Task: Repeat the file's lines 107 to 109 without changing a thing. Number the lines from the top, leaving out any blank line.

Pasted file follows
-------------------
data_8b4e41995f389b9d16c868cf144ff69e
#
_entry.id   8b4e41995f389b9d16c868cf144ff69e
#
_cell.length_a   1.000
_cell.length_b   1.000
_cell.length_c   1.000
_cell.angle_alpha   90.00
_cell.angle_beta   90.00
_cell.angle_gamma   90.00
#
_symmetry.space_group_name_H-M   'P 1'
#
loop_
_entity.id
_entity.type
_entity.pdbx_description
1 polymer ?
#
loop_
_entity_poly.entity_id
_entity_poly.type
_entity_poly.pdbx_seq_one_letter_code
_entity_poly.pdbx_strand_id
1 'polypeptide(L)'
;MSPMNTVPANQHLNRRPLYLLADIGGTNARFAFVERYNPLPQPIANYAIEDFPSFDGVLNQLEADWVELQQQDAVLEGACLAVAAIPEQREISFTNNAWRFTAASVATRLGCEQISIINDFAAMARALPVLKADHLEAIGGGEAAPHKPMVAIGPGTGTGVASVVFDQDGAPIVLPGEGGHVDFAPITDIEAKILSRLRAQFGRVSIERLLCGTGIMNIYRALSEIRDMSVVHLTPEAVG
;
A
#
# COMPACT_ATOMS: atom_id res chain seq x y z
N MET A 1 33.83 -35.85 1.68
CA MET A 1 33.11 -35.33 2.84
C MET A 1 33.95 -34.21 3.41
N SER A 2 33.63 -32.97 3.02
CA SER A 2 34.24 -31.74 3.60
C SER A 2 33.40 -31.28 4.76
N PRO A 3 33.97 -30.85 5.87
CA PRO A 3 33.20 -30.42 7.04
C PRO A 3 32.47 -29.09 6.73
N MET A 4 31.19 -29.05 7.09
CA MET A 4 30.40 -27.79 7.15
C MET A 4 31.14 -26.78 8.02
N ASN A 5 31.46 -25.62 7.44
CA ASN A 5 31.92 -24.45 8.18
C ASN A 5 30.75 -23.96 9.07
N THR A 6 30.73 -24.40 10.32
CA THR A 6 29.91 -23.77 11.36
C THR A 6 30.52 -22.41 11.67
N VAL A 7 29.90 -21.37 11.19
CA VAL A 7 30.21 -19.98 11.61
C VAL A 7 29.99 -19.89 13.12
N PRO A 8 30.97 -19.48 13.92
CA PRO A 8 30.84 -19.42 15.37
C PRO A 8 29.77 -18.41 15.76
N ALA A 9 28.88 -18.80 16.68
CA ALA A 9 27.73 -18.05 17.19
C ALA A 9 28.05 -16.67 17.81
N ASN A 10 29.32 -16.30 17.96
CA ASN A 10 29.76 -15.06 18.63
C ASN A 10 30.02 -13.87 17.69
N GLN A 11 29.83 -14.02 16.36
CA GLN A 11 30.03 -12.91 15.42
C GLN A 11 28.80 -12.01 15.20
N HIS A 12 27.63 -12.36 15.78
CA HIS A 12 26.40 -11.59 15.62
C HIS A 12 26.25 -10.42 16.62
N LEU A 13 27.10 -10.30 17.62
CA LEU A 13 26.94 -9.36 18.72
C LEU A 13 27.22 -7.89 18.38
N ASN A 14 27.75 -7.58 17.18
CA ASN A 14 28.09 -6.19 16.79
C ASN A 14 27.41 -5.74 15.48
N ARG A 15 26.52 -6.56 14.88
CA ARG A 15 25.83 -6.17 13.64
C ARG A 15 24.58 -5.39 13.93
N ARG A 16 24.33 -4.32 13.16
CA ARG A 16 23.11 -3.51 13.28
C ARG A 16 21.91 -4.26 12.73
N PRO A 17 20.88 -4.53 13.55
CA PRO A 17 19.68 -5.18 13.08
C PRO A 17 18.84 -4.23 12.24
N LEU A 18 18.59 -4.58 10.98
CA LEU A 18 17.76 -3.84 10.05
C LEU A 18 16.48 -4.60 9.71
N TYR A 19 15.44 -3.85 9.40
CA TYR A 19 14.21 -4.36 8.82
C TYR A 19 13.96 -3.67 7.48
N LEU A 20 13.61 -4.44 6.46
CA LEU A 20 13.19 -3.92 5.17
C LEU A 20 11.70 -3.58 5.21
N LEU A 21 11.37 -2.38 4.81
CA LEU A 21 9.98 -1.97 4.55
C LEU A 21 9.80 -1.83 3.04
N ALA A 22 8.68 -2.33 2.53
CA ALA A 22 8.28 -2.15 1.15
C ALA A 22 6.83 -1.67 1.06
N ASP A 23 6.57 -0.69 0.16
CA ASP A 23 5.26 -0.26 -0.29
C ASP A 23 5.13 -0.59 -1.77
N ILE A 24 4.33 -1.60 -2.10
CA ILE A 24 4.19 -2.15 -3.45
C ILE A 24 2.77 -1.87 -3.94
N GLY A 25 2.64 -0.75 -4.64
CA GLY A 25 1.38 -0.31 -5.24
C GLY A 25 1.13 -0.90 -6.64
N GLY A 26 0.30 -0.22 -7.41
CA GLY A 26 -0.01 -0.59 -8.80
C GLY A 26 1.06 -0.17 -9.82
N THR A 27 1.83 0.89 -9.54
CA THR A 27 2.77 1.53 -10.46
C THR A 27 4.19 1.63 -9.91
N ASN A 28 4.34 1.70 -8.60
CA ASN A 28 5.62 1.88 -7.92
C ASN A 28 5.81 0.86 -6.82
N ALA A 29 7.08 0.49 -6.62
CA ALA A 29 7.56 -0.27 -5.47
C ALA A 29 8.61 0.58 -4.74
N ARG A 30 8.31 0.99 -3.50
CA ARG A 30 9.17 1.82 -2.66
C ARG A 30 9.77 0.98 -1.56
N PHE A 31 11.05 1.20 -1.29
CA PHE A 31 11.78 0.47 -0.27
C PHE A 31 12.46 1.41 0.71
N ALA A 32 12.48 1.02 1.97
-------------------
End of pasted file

CA GLY A 26 -0.01 -0.59 -8.80
C GLY A 26 1.06 -0.17 -9.82
N THR A 27 1.83 0.89 -9.54